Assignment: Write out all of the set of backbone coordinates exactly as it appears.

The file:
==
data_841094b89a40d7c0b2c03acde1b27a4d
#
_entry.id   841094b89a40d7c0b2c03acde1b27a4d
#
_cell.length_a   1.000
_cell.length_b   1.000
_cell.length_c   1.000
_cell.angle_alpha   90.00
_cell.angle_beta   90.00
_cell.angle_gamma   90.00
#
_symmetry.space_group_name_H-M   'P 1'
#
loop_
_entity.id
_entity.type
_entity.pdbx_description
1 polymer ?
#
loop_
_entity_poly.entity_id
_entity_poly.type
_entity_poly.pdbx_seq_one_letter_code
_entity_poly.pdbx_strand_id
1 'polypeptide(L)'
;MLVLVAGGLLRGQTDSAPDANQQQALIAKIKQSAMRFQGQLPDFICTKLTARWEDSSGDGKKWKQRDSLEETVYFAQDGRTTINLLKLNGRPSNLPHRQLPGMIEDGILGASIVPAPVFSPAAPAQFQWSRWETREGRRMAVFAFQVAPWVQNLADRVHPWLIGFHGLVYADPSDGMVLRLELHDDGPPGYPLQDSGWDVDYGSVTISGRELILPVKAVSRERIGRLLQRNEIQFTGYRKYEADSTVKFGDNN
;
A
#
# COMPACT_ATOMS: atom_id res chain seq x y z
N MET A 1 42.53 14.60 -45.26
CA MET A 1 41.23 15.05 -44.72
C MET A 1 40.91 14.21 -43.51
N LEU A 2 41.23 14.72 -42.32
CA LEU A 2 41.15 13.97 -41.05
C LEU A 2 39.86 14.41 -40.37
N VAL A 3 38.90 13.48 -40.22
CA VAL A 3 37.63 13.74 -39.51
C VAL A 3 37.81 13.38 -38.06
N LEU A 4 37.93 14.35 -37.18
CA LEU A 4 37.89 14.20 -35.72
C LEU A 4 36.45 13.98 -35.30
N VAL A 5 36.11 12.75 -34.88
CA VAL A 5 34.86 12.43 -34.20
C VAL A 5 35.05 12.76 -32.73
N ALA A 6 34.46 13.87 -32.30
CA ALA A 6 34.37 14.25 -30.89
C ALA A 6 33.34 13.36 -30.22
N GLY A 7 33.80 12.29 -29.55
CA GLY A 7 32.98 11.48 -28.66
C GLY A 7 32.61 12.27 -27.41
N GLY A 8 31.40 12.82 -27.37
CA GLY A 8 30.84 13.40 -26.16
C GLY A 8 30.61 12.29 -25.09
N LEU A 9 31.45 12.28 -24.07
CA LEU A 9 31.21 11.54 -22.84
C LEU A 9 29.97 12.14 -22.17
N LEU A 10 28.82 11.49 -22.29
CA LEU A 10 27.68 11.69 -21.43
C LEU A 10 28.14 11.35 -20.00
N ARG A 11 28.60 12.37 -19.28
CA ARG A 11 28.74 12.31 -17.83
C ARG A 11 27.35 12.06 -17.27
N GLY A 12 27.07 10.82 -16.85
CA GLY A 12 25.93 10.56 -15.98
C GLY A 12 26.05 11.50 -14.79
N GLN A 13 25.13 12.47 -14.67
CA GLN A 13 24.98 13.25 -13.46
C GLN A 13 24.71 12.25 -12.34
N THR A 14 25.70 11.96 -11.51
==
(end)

data_841094b89a40d7c0b2c03acde1b27a4d
#
_entry.id   841094b89a40d7c0b2c03acde1b27a4d
#
_cell.length_a   1.000
_cell.length_b   1.000
_cell.length_c   1.000
_cell.angle_alpha   90.00
_cell.angle_beta   90.00
_cell.angle_gamma   90.00
#
_symmetry.space_group_name_H-M   'P 1'
#
loop_
_entity.id
_entity.type
_entity.pdbx_description
1 polymer ?
#
loop_
_entity_poly.entity_id
_entity_poly.type
_entity_poly.pdbx_seq_one_letter_code
_entity_poly.pdbx_strand_id
1 'polypeptide(L)'
;MLVLVAGGLLRGQTDSAPDANQQQALIAKIKQSAMRFQGQLPDFICTKLTARWEDSSGDGKKWKQRDSLEETVYFAQDGRTTINLLKLNGRPSNLPHRQLPGMIEDGILGASIVPAPVFSPAAPAQFQWSRWETREGRRMAVFAFQVAPWVQNLADRVHPWLIGFHGLVYADPSDGMVLRLELHDDGPPGYPLQDSGWDVDYGSVTISGRELILPVKAVSRERIGRLLQRNEIQFTGYRKYEADSTVKFGDNN
;
A
#
# COMPACT_ATOMS: atom_id res chain seq x y z
N MET A 1 42.53 14.60 -45.26
CA MET A 1 41.23 15.05 -44.72
C MET A 1 40.91 14.21 -43.51
N LEU A 2 41.23 14.72 -42.32
CA LEU A 2 41.15 13.97 -41.05
C LEU A 2 39.86 14.41 -40.37
N VAL A 3 38.90 13.48 -40.22
CA VAL A 3 37.63 13.74 -39.51
C VAL A 3 37.81 13.38 -38.06
N LEU A 4 37.93 14.35 -37.18
CA LEU A 4 37.89 14.20 -35.72
C LEU A 4 36.45 13.98 -35.30
N VAL A 5 36.11 12.75 -34.88
CA VAL A 5 34.86 12.43 -34.20
C VAL A 5 35.05 12.76 -32.73
N ALA A 6 34.46 13.87 -32.30
CA ALA A 6 34.37 14.25 -30.89
C ALA A 6 33.34 13.36 -30.22
N GLY A 7 33.80 12.29 -29.55
CA GLY A 7 32.98 11.48 -28.66
C GLY A 7 32.61 12.27 -27.41
N GLY A 8 31.40 12.82 -27.37
CA GLY A 8 30.84 13.40 -26.16
C GLY A 8 30.61 12.29 -25.09
N LEU A 9 31.45 12.28 -24.07
CA LEU A 9 31.21 11.54 -22.84
C LEU A 9 29.97 12.14 -22.17
N LEU A 10 28.82 11.49 -22.29
CA LEU A 10 27.68 11.69 -21.43
C LEU A 10 28.14 11.35 -20.00
N ARG A 11 28.60 12.37 -19.28
CA ARG A 11 28.74 12.31 -17.83
C ARG A 11 27.35 12.06 -17.27
N GLY A 12 27.07 10.82 -16.85
CA GLY A 12 25.93 10.56 -15.98
C GLY A 12 26.05 11.50 -14.79
N GLN A 13 25.13 12.47 -14.67
CA GLN A 13 24.98 13.25 -13.46
C GLN A 13 24.71 12.25 -12.34
N THR A 14 25.70 11.96 -11.51